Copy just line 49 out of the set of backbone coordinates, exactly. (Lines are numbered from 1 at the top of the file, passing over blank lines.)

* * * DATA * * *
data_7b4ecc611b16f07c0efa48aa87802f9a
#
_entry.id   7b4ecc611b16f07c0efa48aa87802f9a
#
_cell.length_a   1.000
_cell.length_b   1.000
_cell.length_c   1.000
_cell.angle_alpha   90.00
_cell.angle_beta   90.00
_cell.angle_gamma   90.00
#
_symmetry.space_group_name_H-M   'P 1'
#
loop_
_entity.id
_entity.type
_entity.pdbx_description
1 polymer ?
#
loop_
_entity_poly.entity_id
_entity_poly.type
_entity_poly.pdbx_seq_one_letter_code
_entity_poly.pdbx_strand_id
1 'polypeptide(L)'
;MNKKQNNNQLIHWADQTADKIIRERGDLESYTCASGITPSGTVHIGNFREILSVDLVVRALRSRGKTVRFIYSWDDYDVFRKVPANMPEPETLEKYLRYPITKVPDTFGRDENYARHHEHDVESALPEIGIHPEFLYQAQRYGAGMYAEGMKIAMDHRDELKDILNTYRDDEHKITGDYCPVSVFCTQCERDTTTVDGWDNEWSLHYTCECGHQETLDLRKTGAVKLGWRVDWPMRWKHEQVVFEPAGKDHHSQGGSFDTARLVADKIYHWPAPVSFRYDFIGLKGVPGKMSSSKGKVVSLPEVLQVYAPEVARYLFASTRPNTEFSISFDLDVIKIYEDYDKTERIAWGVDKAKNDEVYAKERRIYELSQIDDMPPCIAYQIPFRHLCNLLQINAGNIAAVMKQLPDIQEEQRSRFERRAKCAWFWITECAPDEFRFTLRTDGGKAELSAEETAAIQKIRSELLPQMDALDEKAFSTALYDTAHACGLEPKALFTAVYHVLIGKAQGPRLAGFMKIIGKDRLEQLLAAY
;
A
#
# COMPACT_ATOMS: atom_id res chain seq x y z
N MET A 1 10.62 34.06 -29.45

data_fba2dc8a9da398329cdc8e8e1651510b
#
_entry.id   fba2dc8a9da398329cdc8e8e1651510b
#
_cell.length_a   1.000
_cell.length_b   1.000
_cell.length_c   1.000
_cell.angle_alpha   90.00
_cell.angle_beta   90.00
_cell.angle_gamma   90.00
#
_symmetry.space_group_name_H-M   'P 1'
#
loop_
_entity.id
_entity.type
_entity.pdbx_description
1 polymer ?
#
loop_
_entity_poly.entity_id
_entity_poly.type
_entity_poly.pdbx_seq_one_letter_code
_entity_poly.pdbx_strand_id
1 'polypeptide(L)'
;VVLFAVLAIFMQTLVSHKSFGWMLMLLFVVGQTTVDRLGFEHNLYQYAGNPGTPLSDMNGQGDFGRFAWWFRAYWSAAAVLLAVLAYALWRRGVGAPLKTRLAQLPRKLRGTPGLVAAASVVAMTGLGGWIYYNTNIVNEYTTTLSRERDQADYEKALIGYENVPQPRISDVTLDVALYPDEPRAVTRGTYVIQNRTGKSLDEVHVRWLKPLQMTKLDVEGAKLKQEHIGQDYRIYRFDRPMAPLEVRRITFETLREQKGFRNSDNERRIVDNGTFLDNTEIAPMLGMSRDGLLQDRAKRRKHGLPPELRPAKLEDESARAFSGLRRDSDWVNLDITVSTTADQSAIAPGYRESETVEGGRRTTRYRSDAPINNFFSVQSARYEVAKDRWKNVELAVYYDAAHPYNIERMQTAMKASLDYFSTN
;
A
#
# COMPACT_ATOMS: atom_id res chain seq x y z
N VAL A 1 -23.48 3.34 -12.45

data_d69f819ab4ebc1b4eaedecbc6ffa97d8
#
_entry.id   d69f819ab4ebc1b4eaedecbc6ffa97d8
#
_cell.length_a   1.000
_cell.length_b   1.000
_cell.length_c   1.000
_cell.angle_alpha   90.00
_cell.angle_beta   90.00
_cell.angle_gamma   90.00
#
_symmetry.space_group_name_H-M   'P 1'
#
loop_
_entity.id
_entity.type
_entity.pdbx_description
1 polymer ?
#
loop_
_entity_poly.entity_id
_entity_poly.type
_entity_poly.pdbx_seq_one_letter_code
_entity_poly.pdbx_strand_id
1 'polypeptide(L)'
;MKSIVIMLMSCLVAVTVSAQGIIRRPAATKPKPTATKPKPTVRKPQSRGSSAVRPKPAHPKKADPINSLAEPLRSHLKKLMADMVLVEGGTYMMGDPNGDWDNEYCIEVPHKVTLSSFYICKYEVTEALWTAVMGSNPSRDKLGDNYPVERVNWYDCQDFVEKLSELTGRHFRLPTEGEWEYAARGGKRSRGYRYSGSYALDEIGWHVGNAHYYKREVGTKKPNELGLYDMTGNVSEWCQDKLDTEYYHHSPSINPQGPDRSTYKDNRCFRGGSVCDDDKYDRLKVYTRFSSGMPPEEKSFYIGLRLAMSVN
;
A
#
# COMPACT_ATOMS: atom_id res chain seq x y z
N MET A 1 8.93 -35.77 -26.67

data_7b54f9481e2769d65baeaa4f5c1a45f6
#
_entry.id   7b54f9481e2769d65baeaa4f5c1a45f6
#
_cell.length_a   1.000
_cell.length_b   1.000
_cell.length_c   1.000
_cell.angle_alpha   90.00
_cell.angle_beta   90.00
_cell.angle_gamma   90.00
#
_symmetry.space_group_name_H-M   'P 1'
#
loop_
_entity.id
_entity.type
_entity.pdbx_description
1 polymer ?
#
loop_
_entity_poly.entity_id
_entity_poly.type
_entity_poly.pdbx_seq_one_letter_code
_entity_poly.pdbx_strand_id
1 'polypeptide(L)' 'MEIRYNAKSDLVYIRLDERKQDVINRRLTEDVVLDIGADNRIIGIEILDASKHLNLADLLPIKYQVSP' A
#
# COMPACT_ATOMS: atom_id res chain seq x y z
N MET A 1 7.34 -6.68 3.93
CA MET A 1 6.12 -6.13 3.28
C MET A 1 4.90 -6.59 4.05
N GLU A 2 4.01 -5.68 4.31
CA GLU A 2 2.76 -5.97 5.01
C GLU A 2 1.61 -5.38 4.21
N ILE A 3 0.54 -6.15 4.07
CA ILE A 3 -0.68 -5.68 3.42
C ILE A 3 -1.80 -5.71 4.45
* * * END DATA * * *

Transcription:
1 polymer ?